- Once completed pickup the next task based on priority
But during the retrospective meetings the team members complained about burn out. The following were the comments
- This methodology is too taxing
- I have no time for any other work other than the project
- In case of waterfall we had pressure at the end but here in scrum we have constant pressure all the time
Over the time the team’s productivity also came down a bit. After some analysis we found the problem. It was “Allocating all our time for the project during sprint planning ( 8hrs/day )”. In addition to that during the planning phase we tried putting in as many hours as possible. And during the sprint we tried to meet those numbers.
The problem was solved in 2 parts. One was from the project management side. The other was from our own.
- From the project management side they too felt this burnout and made a small change. Instead of planning for 8 hours a day, we were asked to plan only for 6 hours a day. The remaining 2 hours went for all the non project activities.
- From our side we made sure that the team brings in all time burners to table (training, vacation, holidays, supporting other teams, reading, learning etc.,).
Now the team had a constant load and we started to make predictable deliveries. In addition to this we never got the feeling of being under constant pressure and burnout. Again it’s a small correction but we learned it only during the practice.
In the past I was leading a team of 8 developers and a tester. We followed the Scrum method for close to 4 years. In this series of posts, I am planning to write things about Scrum method that I learned by practicing it. It is mostly out of my personal experience.
One of the major tasks in Scrum is sprint planning. Our regular sprint planning happened like the following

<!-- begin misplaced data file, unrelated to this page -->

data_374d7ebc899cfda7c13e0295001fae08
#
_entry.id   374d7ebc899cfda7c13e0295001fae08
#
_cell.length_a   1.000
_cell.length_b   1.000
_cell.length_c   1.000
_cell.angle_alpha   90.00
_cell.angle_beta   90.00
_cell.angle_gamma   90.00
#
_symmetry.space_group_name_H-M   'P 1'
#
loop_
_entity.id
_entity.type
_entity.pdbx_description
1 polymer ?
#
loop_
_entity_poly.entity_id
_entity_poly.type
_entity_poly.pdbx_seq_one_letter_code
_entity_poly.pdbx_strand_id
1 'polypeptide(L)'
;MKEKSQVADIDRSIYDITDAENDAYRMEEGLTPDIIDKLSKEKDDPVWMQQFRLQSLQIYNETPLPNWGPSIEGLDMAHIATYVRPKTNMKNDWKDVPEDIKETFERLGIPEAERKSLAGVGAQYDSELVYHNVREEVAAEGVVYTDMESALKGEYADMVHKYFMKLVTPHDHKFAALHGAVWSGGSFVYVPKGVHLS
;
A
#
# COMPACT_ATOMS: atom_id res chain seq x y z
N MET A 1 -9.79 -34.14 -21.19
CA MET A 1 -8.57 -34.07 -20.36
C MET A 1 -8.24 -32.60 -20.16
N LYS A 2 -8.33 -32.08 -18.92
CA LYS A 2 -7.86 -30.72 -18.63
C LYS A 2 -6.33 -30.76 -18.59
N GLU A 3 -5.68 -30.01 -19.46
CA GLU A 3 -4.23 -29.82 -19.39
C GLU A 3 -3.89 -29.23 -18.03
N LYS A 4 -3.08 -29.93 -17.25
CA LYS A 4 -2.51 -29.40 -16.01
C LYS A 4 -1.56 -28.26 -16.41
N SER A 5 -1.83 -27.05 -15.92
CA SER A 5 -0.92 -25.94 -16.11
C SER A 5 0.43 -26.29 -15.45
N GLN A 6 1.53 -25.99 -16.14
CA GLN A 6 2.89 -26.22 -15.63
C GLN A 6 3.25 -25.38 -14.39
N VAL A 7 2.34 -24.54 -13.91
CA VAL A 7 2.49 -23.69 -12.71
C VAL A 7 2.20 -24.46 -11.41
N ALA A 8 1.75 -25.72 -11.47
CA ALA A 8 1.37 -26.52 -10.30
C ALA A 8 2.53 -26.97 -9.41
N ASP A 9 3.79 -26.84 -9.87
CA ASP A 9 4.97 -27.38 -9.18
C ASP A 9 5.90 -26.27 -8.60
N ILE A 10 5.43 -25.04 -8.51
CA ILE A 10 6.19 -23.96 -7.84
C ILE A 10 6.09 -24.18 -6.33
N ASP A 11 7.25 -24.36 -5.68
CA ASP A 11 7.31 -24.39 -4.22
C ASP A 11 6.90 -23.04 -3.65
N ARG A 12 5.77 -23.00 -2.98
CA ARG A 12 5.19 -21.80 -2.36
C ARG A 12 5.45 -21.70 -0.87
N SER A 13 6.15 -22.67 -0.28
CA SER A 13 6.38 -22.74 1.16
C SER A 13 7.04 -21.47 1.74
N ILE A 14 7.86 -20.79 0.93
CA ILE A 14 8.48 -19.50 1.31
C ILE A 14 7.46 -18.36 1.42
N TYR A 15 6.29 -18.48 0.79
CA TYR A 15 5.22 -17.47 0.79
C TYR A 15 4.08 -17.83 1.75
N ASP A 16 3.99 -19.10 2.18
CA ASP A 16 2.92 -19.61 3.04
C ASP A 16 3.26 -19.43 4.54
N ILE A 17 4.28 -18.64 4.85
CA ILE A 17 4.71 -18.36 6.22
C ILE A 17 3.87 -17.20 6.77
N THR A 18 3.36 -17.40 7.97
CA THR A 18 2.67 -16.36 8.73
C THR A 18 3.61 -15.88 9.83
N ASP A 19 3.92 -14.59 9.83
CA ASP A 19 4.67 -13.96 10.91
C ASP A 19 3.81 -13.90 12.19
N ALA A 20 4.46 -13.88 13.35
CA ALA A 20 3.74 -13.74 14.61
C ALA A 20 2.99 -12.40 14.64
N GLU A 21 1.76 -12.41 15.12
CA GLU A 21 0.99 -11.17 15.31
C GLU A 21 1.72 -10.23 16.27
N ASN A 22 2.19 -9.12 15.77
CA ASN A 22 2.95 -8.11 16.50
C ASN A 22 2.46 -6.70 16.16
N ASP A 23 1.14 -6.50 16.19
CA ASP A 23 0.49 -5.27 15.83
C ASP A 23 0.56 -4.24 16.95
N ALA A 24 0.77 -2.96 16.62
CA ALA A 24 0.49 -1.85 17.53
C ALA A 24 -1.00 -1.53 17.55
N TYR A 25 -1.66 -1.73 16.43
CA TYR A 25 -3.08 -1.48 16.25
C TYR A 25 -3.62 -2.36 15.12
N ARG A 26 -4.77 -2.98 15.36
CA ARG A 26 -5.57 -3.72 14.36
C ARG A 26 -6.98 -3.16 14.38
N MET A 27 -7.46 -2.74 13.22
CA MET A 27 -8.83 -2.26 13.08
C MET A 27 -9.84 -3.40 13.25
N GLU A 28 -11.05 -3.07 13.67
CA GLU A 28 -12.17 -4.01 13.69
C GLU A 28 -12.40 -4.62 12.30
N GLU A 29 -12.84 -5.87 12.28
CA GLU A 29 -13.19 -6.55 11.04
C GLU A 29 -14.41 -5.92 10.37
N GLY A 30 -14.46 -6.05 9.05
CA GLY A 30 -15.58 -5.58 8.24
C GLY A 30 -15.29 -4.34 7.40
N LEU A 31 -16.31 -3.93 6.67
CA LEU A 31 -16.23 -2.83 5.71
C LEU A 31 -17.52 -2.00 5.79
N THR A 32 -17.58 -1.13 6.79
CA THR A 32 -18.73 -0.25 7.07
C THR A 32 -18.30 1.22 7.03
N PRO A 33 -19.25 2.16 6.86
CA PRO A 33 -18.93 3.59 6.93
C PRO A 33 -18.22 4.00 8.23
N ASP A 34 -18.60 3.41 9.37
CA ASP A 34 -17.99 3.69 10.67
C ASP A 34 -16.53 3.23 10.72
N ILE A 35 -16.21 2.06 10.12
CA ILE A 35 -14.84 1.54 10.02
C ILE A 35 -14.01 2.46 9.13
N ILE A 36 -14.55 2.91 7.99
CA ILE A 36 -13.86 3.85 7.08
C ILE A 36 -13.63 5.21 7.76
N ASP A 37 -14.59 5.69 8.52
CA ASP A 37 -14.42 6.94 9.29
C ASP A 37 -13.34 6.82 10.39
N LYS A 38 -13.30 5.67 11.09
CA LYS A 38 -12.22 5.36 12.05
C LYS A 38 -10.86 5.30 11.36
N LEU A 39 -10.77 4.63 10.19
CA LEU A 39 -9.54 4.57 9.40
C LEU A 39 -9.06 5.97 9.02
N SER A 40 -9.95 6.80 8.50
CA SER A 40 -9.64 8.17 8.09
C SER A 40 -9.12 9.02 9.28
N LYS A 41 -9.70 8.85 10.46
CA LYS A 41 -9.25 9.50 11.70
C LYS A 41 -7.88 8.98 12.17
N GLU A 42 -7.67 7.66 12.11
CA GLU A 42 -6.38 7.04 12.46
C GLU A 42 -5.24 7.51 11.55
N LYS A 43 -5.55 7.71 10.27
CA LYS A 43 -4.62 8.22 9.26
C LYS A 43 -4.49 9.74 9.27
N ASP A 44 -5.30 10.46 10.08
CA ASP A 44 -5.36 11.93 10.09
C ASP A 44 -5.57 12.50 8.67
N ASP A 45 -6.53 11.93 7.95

- The product owner comes up with a list of features, bug fixes and refactorings that can be taken up in the sprint
- I find out the team’s availability. (Actually taking all the planned vacations, trainings & holidays into account)
- Next we break down the features into smaller work packages
- We all sit together and estimate the work packages (using planning poker)
- Then we pick up work packages that is equal to the availability
- And finally we assign the work packages to the team members
This was working fine. But then over the time I found that we missed our team goal even though majority of the work was done. After some analysis and retrospective I found the problem was the last step.
- And finally we assign the work packages to the team members
This step of allocating the work packages to the individual team members divided the team into individual members. So if someone completes a work package the next one was chosen from the team member’s pre-allocated subset. Sometimes this created situations where a work package of high importance to the team’s success was stagnant because of an overloaded team member. And another team member is busy burning some less important work package.
So we learned our lesson and stopped allocating the work to individuals upfront. We planned the work packages without assigning a name to it. Now once someone completed a work package the next one was chosen based on the team’s priority. It also made the sprint planning a lighter exercise.
This is a subtle thing which no one taught me in the scrum master training. And I learned it after failing couple of sprints.